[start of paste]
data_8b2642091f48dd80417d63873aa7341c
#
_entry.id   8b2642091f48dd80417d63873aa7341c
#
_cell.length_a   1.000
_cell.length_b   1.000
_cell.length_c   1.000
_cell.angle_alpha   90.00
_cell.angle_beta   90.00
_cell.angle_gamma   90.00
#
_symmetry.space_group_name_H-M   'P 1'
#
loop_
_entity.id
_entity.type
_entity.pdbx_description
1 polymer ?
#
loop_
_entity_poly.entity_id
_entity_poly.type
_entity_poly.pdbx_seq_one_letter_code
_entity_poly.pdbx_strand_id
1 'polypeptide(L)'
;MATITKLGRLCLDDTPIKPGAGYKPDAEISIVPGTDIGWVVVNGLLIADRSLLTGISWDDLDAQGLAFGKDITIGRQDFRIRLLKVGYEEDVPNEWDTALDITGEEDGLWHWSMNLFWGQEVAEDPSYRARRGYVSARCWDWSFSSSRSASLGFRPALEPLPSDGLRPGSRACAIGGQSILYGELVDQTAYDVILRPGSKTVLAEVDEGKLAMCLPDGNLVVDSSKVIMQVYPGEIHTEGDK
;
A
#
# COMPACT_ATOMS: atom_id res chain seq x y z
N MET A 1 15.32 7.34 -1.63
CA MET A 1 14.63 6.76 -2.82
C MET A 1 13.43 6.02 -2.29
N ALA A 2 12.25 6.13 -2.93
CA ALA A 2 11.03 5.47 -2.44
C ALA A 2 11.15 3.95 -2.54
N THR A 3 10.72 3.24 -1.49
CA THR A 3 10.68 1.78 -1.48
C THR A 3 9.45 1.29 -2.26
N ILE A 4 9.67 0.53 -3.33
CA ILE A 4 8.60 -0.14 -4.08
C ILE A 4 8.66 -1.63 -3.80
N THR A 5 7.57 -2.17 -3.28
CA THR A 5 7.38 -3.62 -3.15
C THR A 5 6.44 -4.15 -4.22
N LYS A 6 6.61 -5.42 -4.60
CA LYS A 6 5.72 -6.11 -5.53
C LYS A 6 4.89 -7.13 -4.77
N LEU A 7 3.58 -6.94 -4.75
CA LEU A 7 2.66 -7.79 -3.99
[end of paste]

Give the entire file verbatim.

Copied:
data_8b2642091f48dd80417d63873aa7341c
#
_entry.id   8b2642091f48dd80417d63873aa7341c
#
_cell.length_a   1.000
_cell.length_b   1.000
_cell.length_c   1.000
_cell.angle_alpha   90.00
_cell.angle_beta   90.00
_cell.angle_gamma   90.00
#
_symmetry.space_group_name_H-M   'P 1'
#
loop_
_entity.id
_entity.type
_entity.pdbx_description
1 polymer ?
#
loop_
_entity_poly.entity_id
_entity_poly.type
_entity_poly.pdbx_seq_one_letter_code
_entity_poly.pdbx_strand_id
1 'polypeptide(L)'
;MATITKLGRLCLDDTPIKPGAGYKPDAEISIVPGTDIGWVVVNGLLIADRSLLTGISWDDLDAQGLAFGKDITIGRQDFRIRLLKVGYEEDVPNEWDTALDITGEEDGLWHWSMNLFWGQEVAEDPSYRARRGYVSARCWDWSFSSSRSASLGFRPALEPLPSDGLRPGSRACAIGGQSILYGELVDQTAYDVILRPGSKTVLAEVDEGKLAMCLPDGNLVVDSSKVIMQVYPGEIHTEGDK
;
A
#
# COMPACT_ATOMS: atom_id res chain seq x y z
N MET A 1 15.32 7.34 -1.63
CA MET A 1 14.63 6.76 -2.82
C MET A 1 13.43 6.02 -2.29
N ALA A 2 12.25 6.13 -2.93
CA ALA A 2 11.03 5.47 -2.44
C ALA A 2 11.15 3.95 -2.54
N THR A 3 10.72 3.24 -1.49
CA THR A 3 10.68 1.78 -1.48
C THR A 3 9.45 1.29 -2.26
N ILE A 4 9.67 0.53 -3.33
CA ILE A 4 8.60 -0.14 -4.08
C ILE A 4 8.66 -1.63 -3.80
N THR A 5 7.57 -2.17 -3.28
CA THR A 5 7.38 -3.62 -3.15
C THR A 5 6.44 -4.15 -4.22
N LYS A 6 6.61 -5.42 -4.60
CA LYS A 6 5.72 -6.11 -5.53
C LYS A 6 4.89 -7.13 -4.77
N LEU A 7 3.58 -6.94 -4.75
CA LEU A 7 2.66 -7.79 -3.99